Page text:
23-Mar-2020 - Friedrich-Schiller-Universität Jena

Unraveling the optical parameters: New method to optimize plasmon enhanced spectroscopy

For exploring the nanoscale far beyond the optical resolution limit, tip-enhanced Raman spectroscopy (TERS) is widely recognized as an essential yet still emergent technique. Using this marker-free spectroscopic method scientists gain insights into the structural and chemical composition of surfaces with nanoscale resolution, which are not accessible with other methods. Examples where such nanoscale resolution spectroscopies are crucial are structure investigations, of novel materials (e.g. diamond layers, 2D materials etc.), of protein aggregates, discussed as triggers for diseases like diabetes type II or Alzheimer's, or even of catalytical reactions at work. However, scientists' lack of comprehension of crucial parameters of the actual probe still limits the potential of TERS as a user-friendly analytical tool. Until now scientists have not been able to unravel the most fundamentally relevant experimental parameters as the tip's surface plasmon resonance, heating due to near-field temperature rise, and the link towards spatial resolution.

In a new paper in "Light: Science & Application", a research team from Jena, Germany now presents the first accessible method to gain unprecedented insights into the plasmonic activity of a single nanoparticle during a typical TERS experiment. Prof. Volker Deckert from the Leibniz Institute of Photonic Technology, Jena, and Dr. Marie Richard-Lacroix from the Friedrich Schiller University Jena propose a straightforward and purely experimental method to assess the plasmon resonance and near-field temperature experienced exclusively by the molecules directly contributing to the TERS signal. Using standard TERS experimental equipment, the scientists evaluate the detailed near-field optical response, both at the molecular level and as a function of time by probing simultaneously the Stokes and anti-Stokes spectral intensities. This enables them to characterize the optical properties of each individual TERS tip during the measurement.

"The proposed method could be a major step to improve the usability of TERS in day-to-day operation", Prof. Deckert explains. "The actual conditions to which the molecules are submitted from one experiment to the next can now be investigated and optimized directly, in real-time, and at the sample scale." This is especially relevant when it comes to examining biological samples like e.g. proteins which cannot tolerate high temperatures.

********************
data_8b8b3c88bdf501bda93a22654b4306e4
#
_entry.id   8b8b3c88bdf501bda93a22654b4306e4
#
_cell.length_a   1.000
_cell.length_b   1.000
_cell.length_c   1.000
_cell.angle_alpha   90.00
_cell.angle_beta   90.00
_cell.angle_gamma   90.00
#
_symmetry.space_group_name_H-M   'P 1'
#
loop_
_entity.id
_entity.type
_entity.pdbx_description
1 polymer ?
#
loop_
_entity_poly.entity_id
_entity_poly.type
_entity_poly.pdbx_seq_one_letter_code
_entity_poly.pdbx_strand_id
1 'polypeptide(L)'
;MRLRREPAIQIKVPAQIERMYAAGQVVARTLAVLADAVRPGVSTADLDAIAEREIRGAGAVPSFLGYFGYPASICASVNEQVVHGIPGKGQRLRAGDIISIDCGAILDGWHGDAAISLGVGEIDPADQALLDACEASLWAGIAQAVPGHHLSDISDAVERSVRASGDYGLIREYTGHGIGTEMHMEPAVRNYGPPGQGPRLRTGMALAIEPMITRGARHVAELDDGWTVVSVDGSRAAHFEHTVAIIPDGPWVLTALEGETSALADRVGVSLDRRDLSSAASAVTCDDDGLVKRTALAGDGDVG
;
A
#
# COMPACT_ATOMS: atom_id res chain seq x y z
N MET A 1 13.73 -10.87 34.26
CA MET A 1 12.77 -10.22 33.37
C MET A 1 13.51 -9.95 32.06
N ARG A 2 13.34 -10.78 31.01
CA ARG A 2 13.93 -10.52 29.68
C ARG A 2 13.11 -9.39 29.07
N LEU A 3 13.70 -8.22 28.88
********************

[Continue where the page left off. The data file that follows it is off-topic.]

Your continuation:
"To the best of our knowledge, no other accessible methodology opens up access to such a wealth of information on the plasmonic activity during a typical TERS experiment", Dr. Richard-Lacroix says.

"We believe that this methodology will contribute to improve the accuracy of theoretical models and facilitate any experimental plasmonic investigation and the application of TERS in the field of nanoscale thermometry", the scientists foresee.

Facts, background information, dossiers
  • plasmon resonance
More about Uni Jena
  • News

    Controlling cells with light

    Photopharmacology investigates the use of light to switch the effect of drugs on and off. Now, for the first time, scientific teams from Jena, Munich, and New York have succeeded in using this method to control a component of cells that was previously considered inaccessible. Present everyw ... more

    Synapses in 3D

    Our brain consists of countless nerve cells that transmit signals from one cell to the next. The connections between these cells, the synapses, provide a key to understanding how our memory works. An American research team in collaboration with Rainer Heintzmann from the Leibniz Institute o ... more

    Tracking the HI virus

    An international team of researchers led by Dr Cyril Favard and Dr Delphine Muriaux from the Montpellier Infectious Disease Research Institute in collaboration with Prof. Dr Christian Eggeling from the Friedrich Schiller University Jena, the Leibniz Institute of Photonic Technology (Leibniz ... more

More about IPHT
  • News

    Synapses in 3D

    Our brain consists of countless nerve cells that transmit signals from one cell to the next. The connections between these cells, the synapses, provide a key to understanding how our memory works. An American research team in collaboration with Rainer Heintzmann from the Leibniz Institute o ... more

    Tracking the HI virus

    An international team of researchers led by Dr Cyril Favard and Dr Delphine Muriaux from the Montpellier Infectious Disease Research Institute in collaboration with Prof. Dr Christian Eggeling from the Friedrich Schiller University Jena, the Leibniz Institute of Photonic Technology (Leibniz ... more

    Motion pictures from living cells

    In order to observe cells at work, researchers have to bypass a physical law. One of the fastest techniques to overcome the resolution limit of classical light microscopy is high-resolution structured illumination microscopy. It makes visible details that are about a hundred nanometres in s ... more